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Kohl insists on a hard EU currency



Karlsruhe - Germany's postwar democracy would be in danger if the European Union produced a single currency that was unstable and inflation-prone, Chancellor Helmut Kohl told the opening session of the Christian Democrats' annual congress yesterday.

Bonn would insist on strict adherence to the tough Maastricht criteria for a single currency, he said, no matter what other member countries wanted. Mr Kohl also promised to throw all his political weight behind the European unity drive.

Delegates saw this as a heavy hint that he wanted to run for re-election in 1998, to see through the planned launch of economic and monetary union the following year. Mr Kohl, 65, has coyly declined to state his intentions.

The Chancellor, recalling how inflation destroyed public faith in democracy before Hitler took power in 1933, said stable money was not "just another issue" for Germans. To loud applause from about 1,000 delegates and guests, including the President of the European Commission, Jacques Santer, he added: "So, dear friends in Europe, it is not some German hysteria if we stress again and again ... that the Maastricht treaty stability criteria must be maintained and not questioned. This is a question of the very destiny of German democracy, [as we can see] from the experiences of the century now drawing to a close."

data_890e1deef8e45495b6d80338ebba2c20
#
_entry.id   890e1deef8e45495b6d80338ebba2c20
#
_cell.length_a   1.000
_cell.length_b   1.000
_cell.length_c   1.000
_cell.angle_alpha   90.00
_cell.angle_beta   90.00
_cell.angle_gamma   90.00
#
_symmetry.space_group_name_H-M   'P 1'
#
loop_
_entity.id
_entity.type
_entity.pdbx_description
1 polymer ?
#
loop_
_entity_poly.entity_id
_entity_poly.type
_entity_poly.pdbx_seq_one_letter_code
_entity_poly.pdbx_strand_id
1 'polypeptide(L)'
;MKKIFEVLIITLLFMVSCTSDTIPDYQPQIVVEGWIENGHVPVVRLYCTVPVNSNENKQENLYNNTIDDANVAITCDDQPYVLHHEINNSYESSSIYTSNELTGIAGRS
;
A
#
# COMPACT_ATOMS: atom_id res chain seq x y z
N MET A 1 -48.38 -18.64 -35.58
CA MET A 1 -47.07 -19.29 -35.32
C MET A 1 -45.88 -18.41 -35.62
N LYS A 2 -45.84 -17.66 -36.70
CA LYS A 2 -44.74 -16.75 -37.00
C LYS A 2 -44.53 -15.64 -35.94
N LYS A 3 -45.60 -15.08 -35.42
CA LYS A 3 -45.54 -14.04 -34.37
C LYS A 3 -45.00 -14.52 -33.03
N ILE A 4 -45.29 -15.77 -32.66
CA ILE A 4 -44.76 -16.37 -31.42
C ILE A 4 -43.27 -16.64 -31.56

Arguing that Germany had to push for a united Europe, Mr Kohl said: "No matter what is being whispered in the corridors of power in European capitals or being said in parliaments, we are sticking to this course."

Mr Kohl, who often departs from his prepared text, left out a passage warning that Germans could turn away from their traditional pro-European stand if the EU's monetary union produced an unstable and inflation-prone currency. But delegates said his ad hoc warnings about threats to German democracy and Europe drifting apart if it did not follow the Maastricht timetable made his appeal just as dramatic.

Under the Maastricht treaty, EU member countries must trim their deficits to 3 per cent of gross domestic product and cut total debt to a maximum 60 per cent of GDP, but there is no provision for assuring these levels are maintained after EMU's planned start in 1999.

Delegates said the Chancellor's oratory showed he wanted to run again in 1998, although he sidestepped the issue in his speech. Mr Kohl, Europe's longest-serving leader, is all but unchallenged, both within his party and in Bonn, after 13 years in power.